Blood Sweat and Beers is a hard movie to explain, but a very easy movie to love. It tells the story of musician and producer “Money Mark” Ramos Nishita — a musical mastermind known for his work with everyone from The Beastie Boys to Beck to the Red Hot Chili Peppers to the Rolling Stones — and his brief, bountiful collaboration with The Sloppy Boys, a comedy-rock act you may have never heard of.
But in the joyous new documentary Blood Sweat and Beers: The Making of a Comedy-Rock Classic, Money Mark elevates the comedian-musicians to flashes of musical brilliance, and teaches us all lessons about the power of good collaboration.
Is the album they made together, entitled Sonic Ranch, actually comedy-rock classic? I don’t know, but the movie might be.
Meet The Sloppy Boys
El Paso news anchor Robert Holguin directed the film, which premiered to a very happy response at the El Paso Film Festival on Friday night. Holguin said the project came about because he was an old friend of Money Mark and a fan of The Birthday Boys, a comedy team championed by Bob Odenkirk that had a show on IFC for two seasons in 2013-14.
Three of The Birthday Boys, Mike Hanford, Tim Kalpakis and Jefferson Dutton, spun off into The Sloppy Boys, who host a successful podcast and released three albums prior to Sonic Ranch.
Holguin explained at a Q&A after the premiere that he wanted to make a fun documentary to break up all the serious stories he covers for El Paso’s KFOX14. So he approached the Sloppy Boys and Money Mark and pitched an idea: Would they want to spend five days collaborating together at the Sonic Ranch, the residential recording studio outside El Paso where some of the world’s greatest musicians have made beautiful music, free from outside distractions? Everyone agreed.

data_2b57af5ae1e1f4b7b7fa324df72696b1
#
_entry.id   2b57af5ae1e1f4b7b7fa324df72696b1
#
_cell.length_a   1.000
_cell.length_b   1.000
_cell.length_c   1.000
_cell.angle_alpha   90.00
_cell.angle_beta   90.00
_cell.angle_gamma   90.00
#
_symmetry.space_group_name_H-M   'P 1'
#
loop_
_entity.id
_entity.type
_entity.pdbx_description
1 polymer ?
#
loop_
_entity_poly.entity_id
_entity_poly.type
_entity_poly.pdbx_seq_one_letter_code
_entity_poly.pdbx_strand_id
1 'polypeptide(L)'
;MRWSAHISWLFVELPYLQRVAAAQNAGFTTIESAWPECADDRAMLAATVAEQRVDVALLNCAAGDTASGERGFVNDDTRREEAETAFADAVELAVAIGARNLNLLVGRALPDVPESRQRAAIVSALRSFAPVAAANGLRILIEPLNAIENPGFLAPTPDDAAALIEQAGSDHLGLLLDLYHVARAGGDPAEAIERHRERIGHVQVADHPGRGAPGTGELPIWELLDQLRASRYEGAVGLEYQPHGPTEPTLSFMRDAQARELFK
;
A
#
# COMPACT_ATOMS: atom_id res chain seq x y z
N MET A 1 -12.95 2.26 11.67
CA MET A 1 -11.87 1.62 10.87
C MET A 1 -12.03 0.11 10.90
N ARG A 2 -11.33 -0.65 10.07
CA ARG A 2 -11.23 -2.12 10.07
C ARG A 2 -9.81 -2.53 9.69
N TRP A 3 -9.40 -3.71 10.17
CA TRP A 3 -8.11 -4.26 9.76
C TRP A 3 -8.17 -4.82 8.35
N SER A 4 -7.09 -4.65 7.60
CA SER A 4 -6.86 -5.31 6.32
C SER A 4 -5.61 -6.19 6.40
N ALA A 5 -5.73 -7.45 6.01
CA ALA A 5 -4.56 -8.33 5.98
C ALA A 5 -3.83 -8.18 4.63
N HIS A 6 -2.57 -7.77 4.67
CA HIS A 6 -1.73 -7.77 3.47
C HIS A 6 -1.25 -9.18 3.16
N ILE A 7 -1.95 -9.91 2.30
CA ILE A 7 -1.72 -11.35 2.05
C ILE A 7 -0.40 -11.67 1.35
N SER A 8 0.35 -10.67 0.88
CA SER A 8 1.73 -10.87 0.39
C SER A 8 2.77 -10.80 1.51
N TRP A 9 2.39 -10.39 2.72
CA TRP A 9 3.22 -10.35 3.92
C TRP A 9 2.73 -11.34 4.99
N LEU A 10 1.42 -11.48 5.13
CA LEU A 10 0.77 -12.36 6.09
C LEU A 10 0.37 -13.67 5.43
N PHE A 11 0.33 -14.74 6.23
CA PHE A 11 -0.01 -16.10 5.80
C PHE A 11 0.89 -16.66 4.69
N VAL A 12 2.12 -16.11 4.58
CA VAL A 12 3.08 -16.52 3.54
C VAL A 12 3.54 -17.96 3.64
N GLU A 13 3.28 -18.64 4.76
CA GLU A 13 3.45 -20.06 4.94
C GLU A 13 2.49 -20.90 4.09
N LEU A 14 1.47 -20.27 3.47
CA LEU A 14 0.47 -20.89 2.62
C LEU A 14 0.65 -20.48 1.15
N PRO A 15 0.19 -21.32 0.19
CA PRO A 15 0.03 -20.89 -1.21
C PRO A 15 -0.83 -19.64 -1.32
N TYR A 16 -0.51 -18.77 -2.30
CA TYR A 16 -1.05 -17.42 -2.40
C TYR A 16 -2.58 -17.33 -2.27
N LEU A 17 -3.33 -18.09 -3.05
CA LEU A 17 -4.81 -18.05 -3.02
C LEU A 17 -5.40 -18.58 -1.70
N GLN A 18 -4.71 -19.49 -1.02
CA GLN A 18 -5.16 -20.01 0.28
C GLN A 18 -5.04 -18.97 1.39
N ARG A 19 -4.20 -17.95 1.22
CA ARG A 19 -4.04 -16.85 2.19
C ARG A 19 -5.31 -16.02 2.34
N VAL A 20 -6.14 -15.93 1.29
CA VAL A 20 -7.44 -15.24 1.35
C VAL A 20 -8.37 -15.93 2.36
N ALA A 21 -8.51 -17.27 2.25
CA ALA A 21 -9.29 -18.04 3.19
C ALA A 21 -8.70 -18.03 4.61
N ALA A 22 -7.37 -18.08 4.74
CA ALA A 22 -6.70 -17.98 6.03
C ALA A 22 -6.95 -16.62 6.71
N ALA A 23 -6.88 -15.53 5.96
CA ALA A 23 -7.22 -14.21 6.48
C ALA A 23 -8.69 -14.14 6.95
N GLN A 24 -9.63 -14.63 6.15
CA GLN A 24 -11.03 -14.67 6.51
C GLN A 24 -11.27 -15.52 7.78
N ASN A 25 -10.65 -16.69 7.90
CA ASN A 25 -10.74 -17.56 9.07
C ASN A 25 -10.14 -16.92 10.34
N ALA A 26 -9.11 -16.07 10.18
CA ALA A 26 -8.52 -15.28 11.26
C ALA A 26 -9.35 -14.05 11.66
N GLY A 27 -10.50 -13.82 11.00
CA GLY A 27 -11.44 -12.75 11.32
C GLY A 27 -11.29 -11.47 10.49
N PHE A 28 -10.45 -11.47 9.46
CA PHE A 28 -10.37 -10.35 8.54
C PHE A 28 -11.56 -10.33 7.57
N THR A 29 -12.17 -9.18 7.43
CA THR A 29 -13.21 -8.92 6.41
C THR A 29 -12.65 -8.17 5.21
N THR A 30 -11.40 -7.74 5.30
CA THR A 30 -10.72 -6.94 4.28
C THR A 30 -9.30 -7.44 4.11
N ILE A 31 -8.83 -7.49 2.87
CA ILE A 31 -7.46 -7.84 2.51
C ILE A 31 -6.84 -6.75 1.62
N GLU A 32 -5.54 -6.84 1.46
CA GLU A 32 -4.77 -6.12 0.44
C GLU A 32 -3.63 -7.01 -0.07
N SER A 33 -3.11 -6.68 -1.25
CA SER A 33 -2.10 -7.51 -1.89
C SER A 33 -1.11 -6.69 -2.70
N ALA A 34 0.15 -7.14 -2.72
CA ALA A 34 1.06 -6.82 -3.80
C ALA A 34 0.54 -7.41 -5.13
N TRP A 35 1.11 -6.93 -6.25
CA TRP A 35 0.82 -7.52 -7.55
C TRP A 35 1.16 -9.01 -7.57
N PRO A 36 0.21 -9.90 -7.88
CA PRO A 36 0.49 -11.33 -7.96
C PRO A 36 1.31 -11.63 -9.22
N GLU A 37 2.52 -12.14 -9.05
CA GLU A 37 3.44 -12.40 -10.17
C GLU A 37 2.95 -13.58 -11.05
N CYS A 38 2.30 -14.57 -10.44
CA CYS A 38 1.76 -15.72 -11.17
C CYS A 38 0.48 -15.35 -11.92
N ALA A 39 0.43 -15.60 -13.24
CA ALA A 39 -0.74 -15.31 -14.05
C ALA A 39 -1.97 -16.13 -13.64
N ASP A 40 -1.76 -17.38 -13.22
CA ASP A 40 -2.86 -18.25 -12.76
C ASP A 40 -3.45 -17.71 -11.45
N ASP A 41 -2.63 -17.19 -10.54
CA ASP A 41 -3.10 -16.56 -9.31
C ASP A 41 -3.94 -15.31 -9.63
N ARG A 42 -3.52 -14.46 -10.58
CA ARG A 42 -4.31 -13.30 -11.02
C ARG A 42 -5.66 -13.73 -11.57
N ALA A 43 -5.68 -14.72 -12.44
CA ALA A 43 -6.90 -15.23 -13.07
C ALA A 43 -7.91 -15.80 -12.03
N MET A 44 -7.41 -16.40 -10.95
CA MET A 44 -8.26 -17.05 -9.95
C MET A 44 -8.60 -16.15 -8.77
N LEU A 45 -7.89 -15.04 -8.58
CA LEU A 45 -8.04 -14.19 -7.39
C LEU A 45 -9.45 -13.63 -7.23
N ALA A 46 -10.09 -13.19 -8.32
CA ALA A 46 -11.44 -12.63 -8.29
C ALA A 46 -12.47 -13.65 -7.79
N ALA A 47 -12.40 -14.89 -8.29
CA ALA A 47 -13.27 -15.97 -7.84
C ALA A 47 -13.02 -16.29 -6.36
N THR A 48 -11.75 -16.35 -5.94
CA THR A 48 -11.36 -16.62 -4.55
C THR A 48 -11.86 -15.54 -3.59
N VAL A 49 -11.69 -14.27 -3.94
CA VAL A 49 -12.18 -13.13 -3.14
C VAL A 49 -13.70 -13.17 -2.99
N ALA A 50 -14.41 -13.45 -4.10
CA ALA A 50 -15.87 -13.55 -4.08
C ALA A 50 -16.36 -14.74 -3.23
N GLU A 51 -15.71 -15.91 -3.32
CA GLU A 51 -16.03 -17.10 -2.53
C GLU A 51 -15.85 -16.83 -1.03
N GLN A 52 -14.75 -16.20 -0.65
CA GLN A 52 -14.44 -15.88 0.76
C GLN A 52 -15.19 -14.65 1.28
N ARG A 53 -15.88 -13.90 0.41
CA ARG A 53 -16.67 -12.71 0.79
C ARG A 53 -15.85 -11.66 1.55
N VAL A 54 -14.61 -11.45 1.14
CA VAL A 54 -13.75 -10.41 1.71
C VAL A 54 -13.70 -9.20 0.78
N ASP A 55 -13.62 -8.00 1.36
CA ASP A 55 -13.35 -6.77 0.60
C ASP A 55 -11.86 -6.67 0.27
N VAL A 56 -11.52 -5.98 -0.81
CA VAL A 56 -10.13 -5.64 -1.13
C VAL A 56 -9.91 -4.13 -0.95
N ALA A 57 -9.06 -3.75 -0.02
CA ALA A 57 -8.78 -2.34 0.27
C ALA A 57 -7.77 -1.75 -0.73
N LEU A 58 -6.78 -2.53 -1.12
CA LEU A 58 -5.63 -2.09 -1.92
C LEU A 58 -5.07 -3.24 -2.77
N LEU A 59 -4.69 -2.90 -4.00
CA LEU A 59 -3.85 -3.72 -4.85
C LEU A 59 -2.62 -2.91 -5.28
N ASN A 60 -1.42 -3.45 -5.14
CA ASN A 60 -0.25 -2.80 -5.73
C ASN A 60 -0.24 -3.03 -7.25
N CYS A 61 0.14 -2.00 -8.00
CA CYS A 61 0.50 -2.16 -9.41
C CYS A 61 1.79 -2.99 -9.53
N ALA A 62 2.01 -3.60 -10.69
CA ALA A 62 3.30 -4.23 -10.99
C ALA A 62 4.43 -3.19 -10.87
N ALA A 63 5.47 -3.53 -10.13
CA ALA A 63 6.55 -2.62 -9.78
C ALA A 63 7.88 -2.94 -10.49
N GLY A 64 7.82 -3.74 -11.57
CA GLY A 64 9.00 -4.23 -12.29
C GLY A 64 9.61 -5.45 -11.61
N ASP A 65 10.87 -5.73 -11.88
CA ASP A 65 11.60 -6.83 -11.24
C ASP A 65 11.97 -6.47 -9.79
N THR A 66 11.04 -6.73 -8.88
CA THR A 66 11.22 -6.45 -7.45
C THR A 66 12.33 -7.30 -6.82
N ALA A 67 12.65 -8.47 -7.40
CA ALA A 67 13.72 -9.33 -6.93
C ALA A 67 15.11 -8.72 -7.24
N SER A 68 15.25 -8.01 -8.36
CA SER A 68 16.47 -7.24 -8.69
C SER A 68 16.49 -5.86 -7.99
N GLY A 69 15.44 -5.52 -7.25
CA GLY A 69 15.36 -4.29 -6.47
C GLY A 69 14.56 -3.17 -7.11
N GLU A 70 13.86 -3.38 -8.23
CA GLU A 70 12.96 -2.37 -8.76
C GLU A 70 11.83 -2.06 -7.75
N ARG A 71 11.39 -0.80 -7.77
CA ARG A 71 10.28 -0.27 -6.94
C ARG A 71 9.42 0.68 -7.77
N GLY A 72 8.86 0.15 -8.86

Holguin has a great eye, and, despite his considerable charisma, a reporter’s instinct for not making himself the story. He disappears into the recesses of the studio and mostly does straight fly-on-the-wall reporting — a great move, because the dynamic tension between the master and his sloppy students provides comedy galore.
The band’s Mike Hanford protests throughout the movie that he isn’t even a real musician. Plenty of songs and riffs seem annoyingly basic in their early iterations. But Money Mark has remarkable patience as the bandmates figure out what they want. And the producer also demonstrates a mastery of how to bring out the Sloppy Boys’ best without forcing ideas on them. By the end of the film, it’s clear they’re much better musicians than they considered themselves at the start.
The most exhilarating moment comes when Kalpakis searches for an earworm to anchor one of his songs, a hip-hop seduction theme called “The Gardens of Gomorrah” — and creates it with help from two cables and a Mexican coin. It’s the very first hook you hear here:
I went into the movie with zero expectations — party rock is not my thing and I don’t love the word sloppy — but I laughed throughout Blood Sweat and Beers and was sorry to see it end.
Holguin won the festival’s El Paso Filmmaker Award. Asked if he had a lot of outtakes, he explained why he really doesn’t.
“I come from news background so I shoot very efficiently,” Holguin explained. “I don’t just let it roll and roll and roll — to my detriment, I think, sometimes, in projects like this. So I had to learn to stop hitting stop, because I would stop a lot, and I would stop too soon sometimes.”
His restrained approach made the film easier to edit — he estimated that he only recorded about eight hours of footage over five days of recording. That meant less agonizing about what to leave out, but also few deleted scenes.
“I don’t have that much more that you didn’t see,” Holguin said.
The film has no distribution yet, but would play very nicely on Netflix of HBO. Blood Sweat and Beers might be hard to explain to people who aren’t familiar with The Sloppy Boys, Money Mark, or Holguin — and may not realize how weird and wonderful their collaboration is. But I think almost anyone who watches the movie will be won over.
Many viewers — myself included — went skeptically into Friday’s premiere at the Philanthropy Theater, and came out so impressed that we followed the band down the street for a live show at The Reagan, one of the coolest bars I’ve been to. Taking chances and saying yes to the uncertain pays off for artists, but audiences too.
Main image: Tim Kalpakis, Jefferson Dutton, and Mike Hanford, aka The Sloppy Boys, performing at The Reagan.